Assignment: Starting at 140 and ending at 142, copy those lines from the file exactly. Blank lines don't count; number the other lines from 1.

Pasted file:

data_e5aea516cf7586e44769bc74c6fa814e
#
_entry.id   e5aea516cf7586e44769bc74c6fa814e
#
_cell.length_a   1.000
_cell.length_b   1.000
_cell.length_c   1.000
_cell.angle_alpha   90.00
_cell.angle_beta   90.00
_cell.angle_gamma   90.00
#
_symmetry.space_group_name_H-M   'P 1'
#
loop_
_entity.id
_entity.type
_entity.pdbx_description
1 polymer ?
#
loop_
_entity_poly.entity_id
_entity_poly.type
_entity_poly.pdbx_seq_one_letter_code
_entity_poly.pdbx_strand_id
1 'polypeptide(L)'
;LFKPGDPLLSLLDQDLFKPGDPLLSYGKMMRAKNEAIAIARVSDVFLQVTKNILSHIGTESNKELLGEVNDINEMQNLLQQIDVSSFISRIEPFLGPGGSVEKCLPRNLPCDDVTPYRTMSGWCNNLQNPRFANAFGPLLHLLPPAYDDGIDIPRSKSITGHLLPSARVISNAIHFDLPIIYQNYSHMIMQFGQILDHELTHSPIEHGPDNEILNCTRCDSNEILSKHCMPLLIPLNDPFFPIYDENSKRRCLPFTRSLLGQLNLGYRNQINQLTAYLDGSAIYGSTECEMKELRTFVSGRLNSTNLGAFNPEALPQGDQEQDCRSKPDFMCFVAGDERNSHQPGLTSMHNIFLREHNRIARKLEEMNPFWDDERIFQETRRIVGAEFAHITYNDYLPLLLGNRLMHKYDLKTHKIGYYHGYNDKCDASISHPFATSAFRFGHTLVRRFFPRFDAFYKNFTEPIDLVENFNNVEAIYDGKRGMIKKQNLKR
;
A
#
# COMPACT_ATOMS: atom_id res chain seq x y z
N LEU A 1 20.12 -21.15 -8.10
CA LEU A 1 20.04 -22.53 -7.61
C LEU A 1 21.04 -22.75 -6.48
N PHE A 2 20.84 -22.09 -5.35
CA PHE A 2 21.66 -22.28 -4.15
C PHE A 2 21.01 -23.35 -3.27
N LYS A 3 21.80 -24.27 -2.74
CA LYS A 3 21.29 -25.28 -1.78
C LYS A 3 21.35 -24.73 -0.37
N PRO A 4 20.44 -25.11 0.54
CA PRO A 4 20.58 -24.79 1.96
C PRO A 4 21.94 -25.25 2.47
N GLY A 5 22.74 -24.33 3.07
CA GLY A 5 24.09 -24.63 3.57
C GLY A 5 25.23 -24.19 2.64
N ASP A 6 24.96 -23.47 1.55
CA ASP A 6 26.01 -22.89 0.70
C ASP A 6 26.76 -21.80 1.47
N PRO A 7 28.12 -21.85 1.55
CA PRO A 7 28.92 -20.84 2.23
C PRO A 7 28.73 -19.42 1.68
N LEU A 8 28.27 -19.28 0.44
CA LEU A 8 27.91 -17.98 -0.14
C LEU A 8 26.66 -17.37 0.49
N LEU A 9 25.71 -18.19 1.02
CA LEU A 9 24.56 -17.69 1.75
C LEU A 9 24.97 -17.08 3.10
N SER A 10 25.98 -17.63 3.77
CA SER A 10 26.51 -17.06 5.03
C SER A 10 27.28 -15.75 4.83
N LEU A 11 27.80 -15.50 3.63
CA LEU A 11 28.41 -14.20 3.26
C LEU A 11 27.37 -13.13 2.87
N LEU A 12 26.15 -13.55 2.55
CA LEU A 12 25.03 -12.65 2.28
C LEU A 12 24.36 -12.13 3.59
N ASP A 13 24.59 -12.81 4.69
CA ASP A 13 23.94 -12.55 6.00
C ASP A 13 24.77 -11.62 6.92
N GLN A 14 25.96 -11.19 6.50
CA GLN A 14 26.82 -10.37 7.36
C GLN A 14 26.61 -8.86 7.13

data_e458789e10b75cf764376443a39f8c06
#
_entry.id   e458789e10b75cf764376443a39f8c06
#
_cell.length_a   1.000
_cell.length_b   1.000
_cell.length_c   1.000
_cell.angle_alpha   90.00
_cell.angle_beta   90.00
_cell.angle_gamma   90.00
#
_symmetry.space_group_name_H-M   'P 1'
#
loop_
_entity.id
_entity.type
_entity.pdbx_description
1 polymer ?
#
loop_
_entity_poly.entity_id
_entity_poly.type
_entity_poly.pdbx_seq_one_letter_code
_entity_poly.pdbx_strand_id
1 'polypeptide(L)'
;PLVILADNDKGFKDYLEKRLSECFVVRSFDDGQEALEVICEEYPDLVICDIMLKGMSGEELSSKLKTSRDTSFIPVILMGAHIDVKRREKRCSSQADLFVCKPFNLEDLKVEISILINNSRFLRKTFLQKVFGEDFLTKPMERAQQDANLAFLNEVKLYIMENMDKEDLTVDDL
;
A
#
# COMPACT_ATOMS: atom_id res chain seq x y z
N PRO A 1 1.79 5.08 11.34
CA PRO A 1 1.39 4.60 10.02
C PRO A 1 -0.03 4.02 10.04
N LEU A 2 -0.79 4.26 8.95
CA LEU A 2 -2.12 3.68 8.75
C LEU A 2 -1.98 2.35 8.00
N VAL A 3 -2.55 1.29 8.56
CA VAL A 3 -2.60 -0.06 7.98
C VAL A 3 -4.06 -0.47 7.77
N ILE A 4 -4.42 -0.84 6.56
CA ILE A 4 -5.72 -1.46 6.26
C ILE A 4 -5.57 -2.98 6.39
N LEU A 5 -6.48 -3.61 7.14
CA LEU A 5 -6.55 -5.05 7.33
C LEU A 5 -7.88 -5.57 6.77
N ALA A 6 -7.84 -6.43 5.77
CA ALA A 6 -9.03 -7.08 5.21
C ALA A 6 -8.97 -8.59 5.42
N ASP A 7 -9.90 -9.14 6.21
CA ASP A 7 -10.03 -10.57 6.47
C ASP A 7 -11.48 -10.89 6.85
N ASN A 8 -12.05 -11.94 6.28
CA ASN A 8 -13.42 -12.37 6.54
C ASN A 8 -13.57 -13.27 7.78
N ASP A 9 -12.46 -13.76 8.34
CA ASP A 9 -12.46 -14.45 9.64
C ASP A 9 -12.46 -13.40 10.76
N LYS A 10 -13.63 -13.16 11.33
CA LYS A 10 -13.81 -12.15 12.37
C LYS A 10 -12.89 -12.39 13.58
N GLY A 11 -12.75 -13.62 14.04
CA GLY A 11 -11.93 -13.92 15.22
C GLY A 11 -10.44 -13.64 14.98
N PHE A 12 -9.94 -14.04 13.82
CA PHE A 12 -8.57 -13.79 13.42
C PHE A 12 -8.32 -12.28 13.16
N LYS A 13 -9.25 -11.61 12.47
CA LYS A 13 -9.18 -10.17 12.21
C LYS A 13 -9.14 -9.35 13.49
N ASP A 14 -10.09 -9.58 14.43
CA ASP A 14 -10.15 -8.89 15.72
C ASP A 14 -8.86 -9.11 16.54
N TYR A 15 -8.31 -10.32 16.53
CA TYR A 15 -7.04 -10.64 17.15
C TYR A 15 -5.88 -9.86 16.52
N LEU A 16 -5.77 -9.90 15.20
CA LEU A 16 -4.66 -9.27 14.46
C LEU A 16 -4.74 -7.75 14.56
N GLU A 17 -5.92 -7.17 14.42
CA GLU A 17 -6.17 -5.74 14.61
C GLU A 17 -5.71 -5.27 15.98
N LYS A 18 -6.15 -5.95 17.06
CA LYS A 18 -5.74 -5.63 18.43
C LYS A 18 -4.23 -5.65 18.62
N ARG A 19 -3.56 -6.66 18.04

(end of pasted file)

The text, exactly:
CA LYS A 13 -9.18 -10.17 12.21
C LYS A 13 -9.14 -9.35 13.49
N ASP A 14 -10.09 -9.58 14.43